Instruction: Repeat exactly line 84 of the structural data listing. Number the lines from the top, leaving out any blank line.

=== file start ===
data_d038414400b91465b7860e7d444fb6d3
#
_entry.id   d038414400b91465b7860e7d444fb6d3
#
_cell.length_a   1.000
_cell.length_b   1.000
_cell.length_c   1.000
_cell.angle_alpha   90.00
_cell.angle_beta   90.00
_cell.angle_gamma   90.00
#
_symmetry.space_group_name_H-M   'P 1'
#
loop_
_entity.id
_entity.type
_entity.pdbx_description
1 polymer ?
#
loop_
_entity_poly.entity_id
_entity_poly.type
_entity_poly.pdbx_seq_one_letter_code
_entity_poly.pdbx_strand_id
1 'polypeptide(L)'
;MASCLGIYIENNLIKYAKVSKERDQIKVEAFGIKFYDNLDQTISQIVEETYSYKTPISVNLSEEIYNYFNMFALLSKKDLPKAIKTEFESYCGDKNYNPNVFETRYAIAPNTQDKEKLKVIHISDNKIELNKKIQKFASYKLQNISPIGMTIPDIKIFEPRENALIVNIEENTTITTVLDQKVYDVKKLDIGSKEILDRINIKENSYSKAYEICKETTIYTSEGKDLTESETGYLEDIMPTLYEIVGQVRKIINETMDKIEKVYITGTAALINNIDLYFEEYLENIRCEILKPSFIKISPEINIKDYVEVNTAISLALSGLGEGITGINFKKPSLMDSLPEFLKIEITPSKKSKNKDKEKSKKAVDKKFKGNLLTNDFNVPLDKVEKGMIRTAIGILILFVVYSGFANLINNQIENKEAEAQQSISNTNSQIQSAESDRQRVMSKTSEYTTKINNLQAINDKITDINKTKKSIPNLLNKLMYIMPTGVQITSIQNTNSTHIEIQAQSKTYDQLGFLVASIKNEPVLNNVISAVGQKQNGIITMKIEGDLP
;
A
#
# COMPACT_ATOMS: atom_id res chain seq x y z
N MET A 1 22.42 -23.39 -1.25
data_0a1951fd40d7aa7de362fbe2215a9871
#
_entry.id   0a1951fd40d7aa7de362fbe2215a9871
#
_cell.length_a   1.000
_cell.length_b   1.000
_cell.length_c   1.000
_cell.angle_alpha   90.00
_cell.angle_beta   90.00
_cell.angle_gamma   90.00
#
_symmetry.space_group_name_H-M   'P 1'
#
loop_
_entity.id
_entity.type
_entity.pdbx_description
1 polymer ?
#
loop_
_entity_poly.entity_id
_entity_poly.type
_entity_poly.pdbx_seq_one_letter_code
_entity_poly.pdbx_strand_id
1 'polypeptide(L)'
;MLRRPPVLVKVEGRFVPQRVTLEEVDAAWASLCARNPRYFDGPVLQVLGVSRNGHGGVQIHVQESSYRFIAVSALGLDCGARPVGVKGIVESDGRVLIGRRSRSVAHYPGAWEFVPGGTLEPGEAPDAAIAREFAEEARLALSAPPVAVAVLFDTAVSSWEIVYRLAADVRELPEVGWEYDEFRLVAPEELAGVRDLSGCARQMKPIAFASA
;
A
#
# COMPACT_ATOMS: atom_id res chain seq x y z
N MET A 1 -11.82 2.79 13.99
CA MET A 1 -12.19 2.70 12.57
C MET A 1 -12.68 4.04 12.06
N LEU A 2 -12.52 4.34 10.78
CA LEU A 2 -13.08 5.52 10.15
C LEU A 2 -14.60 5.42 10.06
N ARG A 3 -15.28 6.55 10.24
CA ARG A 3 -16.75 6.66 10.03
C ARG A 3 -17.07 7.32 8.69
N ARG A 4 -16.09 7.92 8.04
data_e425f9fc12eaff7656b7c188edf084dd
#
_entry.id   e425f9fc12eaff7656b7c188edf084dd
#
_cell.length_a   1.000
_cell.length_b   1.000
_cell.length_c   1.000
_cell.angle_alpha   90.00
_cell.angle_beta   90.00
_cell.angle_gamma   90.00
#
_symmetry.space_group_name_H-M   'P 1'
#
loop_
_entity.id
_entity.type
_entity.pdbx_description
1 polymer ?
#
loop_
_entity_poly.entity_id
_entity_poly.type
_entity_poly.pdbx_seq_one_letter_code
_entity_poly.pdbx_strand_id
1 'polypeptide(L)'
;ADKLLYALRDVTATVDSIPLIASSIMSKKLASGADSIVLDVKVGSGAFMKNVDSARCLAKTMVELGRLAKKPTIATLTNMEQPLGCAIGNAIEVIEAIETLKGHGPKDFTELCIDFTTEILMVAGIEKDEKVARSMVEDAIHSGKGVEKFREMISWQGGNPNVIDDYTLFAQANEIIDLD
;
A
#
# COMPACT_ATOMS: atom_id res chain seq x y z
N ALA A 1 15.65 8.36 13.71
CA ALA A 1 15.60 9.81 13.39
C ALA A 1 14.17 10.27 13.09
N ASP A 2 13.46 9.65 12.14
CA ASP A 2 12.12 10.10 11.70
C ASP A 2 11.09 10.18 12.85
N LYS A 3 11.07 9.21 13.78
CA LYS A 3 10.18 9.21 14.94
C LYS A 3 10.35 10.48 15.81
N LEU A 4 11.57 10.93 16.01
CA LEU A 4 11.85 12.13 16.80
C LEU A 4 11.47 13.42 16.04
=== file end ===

#